Despite Mayor Adams’ high-profile efforts to reduce the number of New Yorkers living on the streets, the city is seeing a rise in street homelessness.
The number of people sleeping on the street is up in 2023, according to an annual one-night survey released at the start of the Fourth of July weekend.
The annual Homeless Outreach Population Estimate, or HOPE survey, is conducted by the Social Services Department every year in January. This year, the survey counted 4,042 people sleeping on the city’s streets, in parks, on the subways, on benches and under highway overpasses — about a 17% increase over 2022.
The total is 603 more people than last year’s 3,439 and 1,666 more than in 2021, but closer to the 3,857 people who slept unsheltered in 2020.
The Social Services Department pinned the rise to the influx of migrants to the city and the end of pandemic-related programs like the federally funded use of hotels as homeless shelters, the overnight closure of the subways and the mild weather this past winter.
“Over this past year, our agency has responded to a massive humanitarian crisis while ensuring that we are effectively delivering on our mission to address homelessness in New York City,” Social Services Commissioner Molly Wasow Park said.
“Our shelter census nearly doubled over an incredibly short span and New Yorkers are still recovering from the devastating impact of the pandemic, but thanks to our intensified outreach efforts, bold solutions and vital investments in specialized beds, NYC continues to have one of the lowest rates of unsheltered homelessness of any other major U.S. city.”
During 2021 and 2022, no volunteers conducted the outreach. Instead, the count relied on outreach staff and city workers. Community volunteers were brought back for the 2023 count.
Because of the right-to-shelter law, under which the city is legally obligated to provide a bed to anyone who needs one, New York City has a rate of about 95% of homeless people sleeping in shelters or other indoor locations.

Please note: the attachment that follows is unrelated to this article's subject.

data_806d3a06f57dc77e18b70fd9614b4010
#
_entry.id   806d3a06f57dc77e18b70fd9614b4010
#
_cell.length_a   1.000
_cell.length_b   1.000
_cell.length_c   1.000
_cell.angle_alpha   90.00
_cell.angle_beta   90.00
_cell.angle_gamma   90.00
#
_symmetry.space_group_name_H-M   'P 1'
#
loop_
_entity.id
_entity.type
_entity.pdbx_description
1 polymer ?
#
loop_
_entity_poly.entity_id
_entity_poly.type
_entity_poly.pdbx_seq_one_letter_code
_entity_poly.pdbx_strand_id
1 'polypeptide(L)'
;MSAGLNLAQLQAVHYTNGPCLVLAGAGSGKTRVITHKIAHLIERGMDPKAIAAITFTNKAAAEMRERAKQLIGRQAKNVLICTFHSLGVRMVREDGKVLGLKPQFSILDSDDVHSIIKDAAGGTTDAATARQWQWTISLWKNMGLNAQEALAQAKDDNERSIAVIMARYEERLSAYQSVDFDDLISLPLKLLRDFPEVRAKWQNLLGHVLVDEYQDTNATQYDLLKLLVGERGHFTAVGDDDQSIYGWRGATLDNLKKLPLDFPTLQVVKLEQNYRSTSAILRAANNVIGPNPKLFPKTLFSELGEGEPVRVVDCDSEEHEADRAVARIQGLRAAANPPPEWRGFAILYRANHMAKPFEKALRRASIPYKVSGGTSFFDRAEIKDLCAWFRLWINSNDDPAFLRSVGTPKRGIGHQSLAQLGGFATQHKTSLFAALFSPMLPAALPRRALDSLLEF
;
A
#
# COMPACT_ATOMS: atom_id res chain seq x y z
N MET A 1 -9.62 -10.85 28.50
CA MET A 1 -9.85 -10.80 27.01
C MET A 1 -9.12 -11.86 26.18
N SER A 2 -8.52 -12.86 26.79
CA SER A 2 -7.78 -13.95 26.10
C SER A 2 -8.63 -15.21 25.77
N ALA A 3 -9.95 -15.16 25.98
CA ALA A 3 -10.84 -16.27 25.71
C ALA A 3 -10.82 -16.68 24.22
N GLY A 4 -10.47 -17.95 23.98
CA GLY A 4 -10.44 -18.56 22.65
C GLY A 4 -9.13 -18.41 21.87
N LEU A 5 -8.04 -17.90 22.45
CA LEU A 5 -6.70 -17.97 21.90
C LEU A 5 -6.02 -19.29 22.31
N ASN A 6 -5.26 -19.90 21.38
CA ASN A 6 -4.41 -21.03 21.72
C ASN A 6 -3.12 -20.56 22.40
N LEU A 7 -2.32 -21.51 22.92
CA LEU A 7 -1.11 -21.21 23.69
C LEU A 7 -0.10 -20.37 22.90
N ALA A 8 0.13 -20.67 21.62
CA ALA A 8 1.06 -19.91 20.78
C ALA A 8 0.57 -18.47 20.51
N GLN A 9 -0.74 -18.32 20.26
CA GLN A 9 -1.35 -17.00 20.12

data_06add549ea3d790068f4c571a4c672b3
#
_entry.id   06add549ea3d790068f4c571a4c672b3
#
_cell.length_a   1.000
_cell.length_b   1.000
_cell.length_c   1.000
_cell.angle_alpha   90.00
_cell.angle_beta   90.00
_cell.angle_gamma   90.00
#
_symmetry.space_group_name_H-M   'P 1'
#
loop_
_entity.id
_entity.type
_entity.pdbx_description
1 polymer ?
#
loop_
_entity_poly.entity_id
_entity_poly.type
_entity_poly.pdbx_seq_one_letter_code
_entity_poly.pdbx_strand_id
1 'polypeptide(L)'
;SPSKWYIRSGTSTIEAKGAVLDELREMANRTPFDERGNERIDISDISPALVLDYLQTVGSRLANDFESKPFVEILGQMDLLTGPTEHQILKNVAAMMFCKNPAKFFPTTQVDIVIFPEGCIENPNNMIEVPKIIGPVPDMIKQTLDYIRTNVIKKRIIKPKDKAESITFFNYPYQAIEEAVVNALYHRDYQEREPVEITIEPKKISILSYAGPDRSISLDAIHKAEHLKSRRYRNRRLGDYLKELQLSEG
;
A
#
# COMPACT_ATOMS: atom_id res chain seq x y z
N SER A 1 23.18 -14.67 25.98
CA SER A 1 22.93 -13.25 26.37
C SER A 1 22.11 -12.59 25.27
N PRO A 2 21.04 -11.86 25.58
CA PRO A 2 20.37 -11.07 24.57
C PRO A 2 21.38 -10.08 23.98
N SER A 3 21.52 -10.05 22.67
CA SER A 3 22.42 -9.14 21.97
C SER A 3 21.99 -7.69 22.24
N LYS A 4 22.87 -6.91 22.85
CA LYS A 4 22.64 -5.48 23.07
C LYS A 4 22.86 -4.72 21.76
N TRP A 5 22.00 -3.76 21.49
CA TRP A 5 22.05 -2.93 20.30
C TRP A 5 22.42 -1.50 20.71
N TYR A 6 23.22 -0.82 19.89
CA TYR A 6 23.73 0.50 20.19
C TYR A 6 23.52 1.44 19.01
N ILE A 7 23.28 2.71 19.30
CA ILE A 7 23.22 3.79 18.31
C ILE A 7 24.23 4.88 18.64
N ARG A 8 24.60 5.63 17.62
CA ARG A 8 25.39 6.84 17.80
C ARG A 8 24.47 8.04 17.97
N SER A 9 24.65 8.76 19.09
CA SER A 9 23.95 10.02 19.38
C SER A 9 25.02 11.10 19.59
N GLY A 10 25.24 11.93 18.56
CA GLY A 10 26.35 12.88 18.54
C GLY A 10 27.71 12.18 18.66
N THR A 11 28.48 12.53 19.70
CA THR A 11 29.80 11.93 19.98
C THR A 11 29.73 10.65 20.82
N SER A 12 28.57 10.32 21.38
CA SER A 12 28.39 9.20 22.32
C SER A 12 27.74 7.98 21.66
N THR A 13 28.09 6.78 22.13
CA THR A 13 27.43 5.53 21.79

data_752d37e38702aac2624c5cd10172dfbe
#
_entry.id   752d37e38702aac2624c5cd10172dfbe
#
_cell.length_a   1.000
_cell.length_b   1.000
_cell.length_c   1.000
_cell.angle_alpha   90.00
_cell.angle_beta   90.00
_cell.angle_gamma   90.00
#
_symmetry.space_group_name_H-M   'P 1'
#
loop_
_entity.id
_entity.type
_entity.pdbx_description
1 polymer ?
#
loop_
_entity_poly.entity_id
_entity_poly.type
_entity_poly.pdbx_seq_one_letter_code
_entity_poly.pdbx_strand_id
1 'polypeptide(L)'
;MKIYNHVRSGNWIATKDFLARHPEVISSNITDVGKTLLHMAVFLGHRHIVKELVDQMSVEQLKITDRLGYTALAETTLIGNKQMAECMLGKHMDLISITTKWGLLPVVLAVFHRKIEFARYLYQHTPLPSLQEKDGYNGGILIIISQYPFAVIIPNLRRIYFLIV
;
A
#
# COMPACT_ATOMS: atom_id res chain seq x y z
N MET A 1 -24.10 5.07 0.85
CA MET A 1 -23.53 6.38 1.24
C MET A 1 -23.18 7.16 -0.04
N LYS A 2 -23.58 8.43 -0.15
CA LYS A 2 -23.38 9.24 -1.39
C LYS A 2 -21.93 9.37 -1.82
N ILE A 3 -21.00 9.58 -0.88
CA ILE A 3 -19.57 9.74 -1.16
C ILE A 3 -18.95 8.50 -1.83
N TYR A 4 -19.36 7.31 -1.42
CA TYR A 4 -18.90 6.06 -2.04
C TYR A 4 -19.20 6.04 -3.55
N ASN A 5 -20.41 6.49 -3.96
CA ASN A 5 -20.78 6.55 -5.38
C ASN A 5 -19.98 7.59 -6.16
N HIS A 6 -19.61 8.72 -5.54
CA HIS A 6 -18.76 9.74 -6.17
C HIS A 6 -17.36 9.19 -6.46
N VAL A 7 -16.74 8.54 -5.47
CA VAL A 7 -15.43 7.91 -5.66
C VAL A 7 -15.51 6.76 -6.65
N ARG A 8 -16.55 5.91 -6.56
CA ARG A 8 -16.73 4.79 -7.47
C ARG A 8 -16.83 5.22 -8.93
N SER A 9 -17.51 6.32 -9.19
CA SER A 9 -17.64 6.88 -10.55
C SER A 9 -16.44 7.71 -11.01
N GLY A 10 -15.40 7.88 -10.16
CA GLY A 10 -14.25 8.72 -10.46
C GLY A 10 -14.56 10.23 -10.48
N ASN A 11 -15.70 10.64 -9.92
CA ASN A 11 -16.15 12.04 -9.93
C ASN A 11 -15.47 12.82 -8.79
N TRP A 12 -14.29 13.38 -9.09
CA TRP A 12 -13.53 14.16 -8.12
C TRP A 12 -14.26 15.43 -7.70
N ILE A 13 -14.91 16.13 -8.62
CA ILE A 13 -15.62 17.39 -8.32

Adams has challenged the right-to-shelter law in court, asking a judge to suspend pieces of the decades-old mandate because of the record migrant-driven surge to the city’s homeless shelters.
The new street homelessness numbers are the latest hit to some of the Adams administration’s high-profile initiatives geared toward getting homeless people off the streets and subways.
Last week, a city comptroller audit said Adams’ controversial homeless encampment sweeps “completely failed,” with just three homeless people getting permanent housing. Of 2,308 removed from the streets, just 90 of them stayed in a homeless shelter for more than a day, city Comptroller Brad Lander said in the audit.
Another program, the Subway Safety Plan, deploys outreach workers to trains and buses with the goal of ending the practice of people using the transit system for shelter.
According to the Social Services Department, outreach workers on the subway have connected 5,000 people in the subway system to beds and other services.
“What we do know is that far too many New Yorkers must resort to sleeping on the streets and in transit facilities because they do not have access to better options,” Dave Giffen, executive director of the Coalition for the Homeless, said in a statement. “If Mayor Adams truly wants to help homeless New Yorkers, he would create more affordable housing, work with the governor to expand access to voluntary psychiatric care, and offer greater access to safe shelters with private rooms in order to tackle this crisis head-on.”
Homeless people resort to sleeping unsheltered for a number of reasons, including violence and unrest in shelters. Paths out of the shelter system are also difficult, with a long, delayed process ahead of anyone looking to obtain a housing voucher or affordable housing.